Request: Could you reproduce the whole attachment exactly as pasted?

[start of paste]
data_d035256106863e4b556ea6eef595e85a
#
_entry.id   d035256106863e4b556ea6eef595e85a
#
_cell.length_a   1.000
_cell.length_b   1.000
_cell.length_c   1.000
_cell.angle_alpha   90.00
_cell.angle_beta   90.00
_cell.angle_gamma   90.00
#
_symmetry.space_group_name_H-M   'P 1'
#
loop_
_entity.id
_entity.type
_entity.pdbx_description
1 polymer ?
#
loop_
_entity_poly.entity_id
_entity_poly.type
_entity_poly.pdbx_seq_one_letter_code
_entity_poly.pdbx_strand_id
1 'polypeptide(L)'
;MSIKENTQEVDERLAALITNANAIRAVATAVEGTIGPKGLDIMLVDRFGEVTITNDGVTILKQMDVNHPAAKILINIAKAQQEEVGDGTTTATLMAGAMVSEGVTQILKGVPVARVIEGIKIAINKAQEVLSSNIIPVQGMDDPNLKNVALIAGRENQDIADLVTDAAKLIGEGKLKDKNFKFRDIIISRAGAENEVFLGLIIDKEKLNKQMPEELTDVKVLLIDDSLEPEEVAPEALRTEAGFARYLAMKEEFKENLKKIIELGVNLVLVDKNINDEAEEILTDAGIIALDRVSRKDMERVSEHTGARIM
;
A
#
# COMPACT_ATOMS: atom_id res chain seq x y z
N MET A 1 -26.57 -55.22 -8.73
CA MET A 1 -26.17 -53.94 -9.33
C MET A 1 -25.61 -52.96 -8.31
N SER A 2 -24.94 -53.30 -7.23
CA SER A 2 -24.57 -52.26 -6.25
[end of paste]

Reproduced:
data_d035256106863e4b556ea6eef595e85a
#
_entry.id   d035256106863e4b556ea6eef595e85a
#
_cell.length_a   1.000
_cell.length_b   1.000
_cell.length_c   1.000
_cell.angle_alpha   90.00
_cell.angle_beta   90.00
_cell.angle_gamma   90.00
#
_symmetry.space_group_name_H-M   'P 1'
#
loop_
_entity.id
_entity.type
_entity.pdbx_description
1 polymer ?
#
loop_
_entity_poly.entity_id
_entity_poly.type
_entity_poly.pdbx_seq_one_letter_code
_entity_poly.pdbx_strand_id
1 'polypeptide(L)'
;MSIKENTQEVDERLAALITNANAIRAVATAVEGTIGPKGLDIMLVDRFGEVTITNDGVTILKQMDVNHPAAKILINIAKAQQEEVGDGTTTATLMAGAMVSEGVTQILKGVPVARVIEGIKIAINKAQEVLSSNIIPVQGMDDPNLKNVALIAGRENQDIADLVTDAAKLIGEGKLKDKNFKFRDIIISRAGAENEVFLGLIIDKEKLNKQMPEELTDVKVLLIDDSLEPEEVAPEALRTEAGFARYLAMKEEFKENLKKIIELGVNLVLVDKNINDEAEEILTDAGIIALDRVSRKDMERVSEHTGARIM
;
A
#
# COMPACT_ATOMS: atom_id res chain seq x y z
N MET A 1 -26.57 -55.22 -8.73
CA MET A 1 -26.17 -53.94 -9.33
C MET A 1 -25.61 -52.96 -8.31
N SER A 2 -24.94 -53.30 -7.23
CA SER A 2 -24.57 -52.26 -6.25